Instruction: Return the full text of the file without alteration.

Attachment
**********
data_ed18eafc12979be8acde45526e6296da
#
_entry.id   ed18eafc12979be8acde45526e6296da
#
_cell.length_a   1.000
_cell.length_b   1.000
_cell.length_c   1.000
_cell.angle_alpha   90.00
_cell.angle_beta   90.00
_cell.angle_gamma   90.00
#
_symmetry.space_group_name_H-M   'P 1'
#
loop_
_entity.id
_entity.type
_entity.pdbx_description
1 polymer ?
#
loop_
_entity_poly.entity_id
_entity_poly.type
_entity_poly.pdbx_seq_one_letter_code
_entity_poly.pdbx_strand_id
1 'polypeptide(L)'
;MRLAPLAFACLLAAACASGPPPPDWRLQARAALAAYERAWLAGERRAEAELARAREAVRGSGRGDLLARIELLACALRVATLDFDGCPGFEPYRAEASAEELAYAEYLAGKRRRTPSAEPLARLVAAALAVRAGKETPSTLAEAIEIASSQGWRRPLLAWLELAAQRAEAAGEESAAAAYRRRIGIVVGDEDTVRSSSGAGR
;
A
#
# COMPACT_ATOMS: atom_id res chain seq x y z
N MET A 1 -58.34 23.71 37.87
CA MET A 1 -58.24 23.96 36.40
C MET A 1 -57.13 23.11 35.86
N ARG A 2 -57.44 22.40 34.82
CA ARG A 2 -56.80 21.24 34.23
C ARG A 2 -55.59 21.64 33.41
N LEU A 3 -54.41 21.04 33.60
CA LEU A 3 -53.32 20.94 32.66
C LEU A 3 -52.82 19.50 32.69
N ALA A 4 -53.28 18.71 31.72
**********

data_ed18eafc12979be8acde45526e6296da
#
_entry.id   ed18eafc12979be8acde45526e6296da
#
_cell.length_a   1.000
_cell.length_b   1.000
_cell.length_c   1.000
_cell.angle_alpha   90.00
_cell.angle_beta   90.00
_cell.angle_gamma   90.00
#
_symmetry.space_group_name_H-M   'P 1'
#
loop_
_entity.id
_entity.type
_entity.pdbx_description
1 polymer ?
#
loop_
_entity_poly.entity_id
_entity_poly.type
_entity_poly.pdbx_seq_one_letter_code
_entity_poly.pdbx_strand_id
1 'polypeptide(L)'
;MRLAPLAFACLLAAACASGPPPPDWRLQARAALAAYERAWLAGERRAEAELARAREAVRGSGRGDLLARIELLACALRVATLDFDGCPGFEPYRAEASAEELAYAEYLAGKRRRTPSAEPLARLVAAALAVRAGKETPSTLAEAIEIASSQGWRRPLLAWLELAAQRAEAAGEESAAAAYRRRIGIVVGDEDTVRSSSGAGR
;
A
#
# COMPACT_ATOMS: atom_id res chain seq x y z
N MET A 1 -58.34 23.71 37.87
CA MET A 1 -58.24 23.96 36.40
C MET A 1 -57.13 23.11 35.86
N ARG A 2 -57.44 22.40 34.82
CA ARG A 2 -56.80 21.24 34.23
C ARG A 2 -55.59 21.64 33.41
N LEU A 3 -54.41 21.04 33.60
CA LEU A 3 -53.32 20.94 32.66
C LEU A 3 -52.82 19.50 32.69
N ALA A 4 -53.28 18.71 31.72